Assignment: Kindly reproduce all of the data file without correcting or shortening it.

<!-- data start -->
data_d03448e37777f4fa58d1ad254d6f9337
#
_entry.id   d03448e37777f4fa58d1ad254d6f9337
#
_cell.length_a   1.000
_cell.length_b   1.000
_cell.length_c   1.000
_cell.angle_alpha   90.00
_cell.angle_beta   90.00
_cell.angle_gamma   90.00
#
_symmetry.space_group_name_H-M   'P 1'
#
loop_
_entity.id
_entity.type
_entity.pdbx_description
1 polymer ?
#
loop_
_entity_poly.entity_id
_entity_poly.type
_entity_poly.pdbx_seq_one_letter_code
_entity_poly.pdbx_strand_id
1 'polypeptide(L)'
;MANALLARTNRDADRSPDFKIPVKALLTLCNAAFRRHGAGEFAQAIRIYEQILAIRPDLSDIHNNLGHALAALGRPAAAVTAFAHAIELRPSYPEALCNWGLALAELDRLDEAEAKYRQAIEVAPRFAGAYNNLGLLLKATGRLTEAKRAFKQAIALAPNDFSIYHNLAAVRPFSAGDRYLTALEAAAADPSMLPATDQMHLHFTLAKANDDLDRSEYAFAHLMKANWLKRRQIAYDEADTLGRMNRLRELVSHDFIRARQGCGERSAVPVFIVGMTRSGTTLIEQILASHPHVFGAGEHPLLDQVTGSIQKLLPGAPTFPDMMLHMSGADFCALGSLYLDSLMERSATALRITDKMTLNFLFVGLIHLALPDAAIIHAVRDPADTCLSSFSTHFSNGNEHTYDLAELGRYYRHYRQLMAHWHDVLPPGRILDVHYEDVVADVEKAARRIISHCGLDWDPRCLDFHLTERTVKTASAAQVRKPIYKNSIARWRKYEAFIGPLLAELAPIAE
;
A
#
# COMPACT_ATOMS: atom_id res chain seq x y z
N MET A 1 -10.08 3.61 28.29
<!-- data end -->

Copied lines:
data_d03448e37777f4fa58d1ad254d6f9337
#
_entry.id   d03448e37777f4fa58d1ad254d6f9337
#
_cell.length_a   1.000
_cell.length_b   1.000
_cell.length_c   1.000
_cell.angle_alpha   90.00
_cell.angle_beta   90.00
_cell.angle_gamma   90.00
#
_symmetry.space_group_name_H-M   'P 1'
#
loop_
_entity.id
_entity.type
_entity.pdbx_description
1 polymer ?
#
loop_
_entity_poly.entity_id
_entity_poly.type
_entity_poly.pdbx_seq_one_letter_code
_entity_poly.pdbx_strand_id
1 'polypeptide(L)'
;MANALLARTNRDADRSPDFKIPVKALLTLCNAAFRRHGAGEFAQAIRIYEQILAIRPDLSDIHNNLGHALAALGRPAAAVTAFAHAIELRPSYPEALCNWGLALAELDRLDEAEAKYRQAIEVAPRFAGAYNNLGLLLKATGRLTEAKRAFKQAIALAPNDFSIYHNLAAVRPFSAGDRYLTALEAAAADPSMLPATDQMHLHFTLAKANDDLDRSEYAFAHLMKANWLKRRQIAYDEADTLGRMNRLRELVSHDFIRARQGCGERSAVPVFIVGMTRSGTTLIEQILASHPHVFGAGEHPLLDQVTGSIQKLLPGAPTFPDMMLHMSGADFCALGSLYLDSLMERSATALRITDKMTLNFLFVGLIHLALPDAAIIHAVRDPADTCLSSFSTHFSNGNEHTYDLAELGRYYRHYRQLMAHWHDVLPPGRILDVHYEDVVADVEKAARRIISHCGLDWDPRCLDFHLTERTVKTASAAQVRKPIYKNSIARWRKYEAFIGPLLAELAPIAE
;
A
#
# COMPACT_ATOMS: atom_id res chain seq x y z
N MET A 1 -10.08 3.61 28.29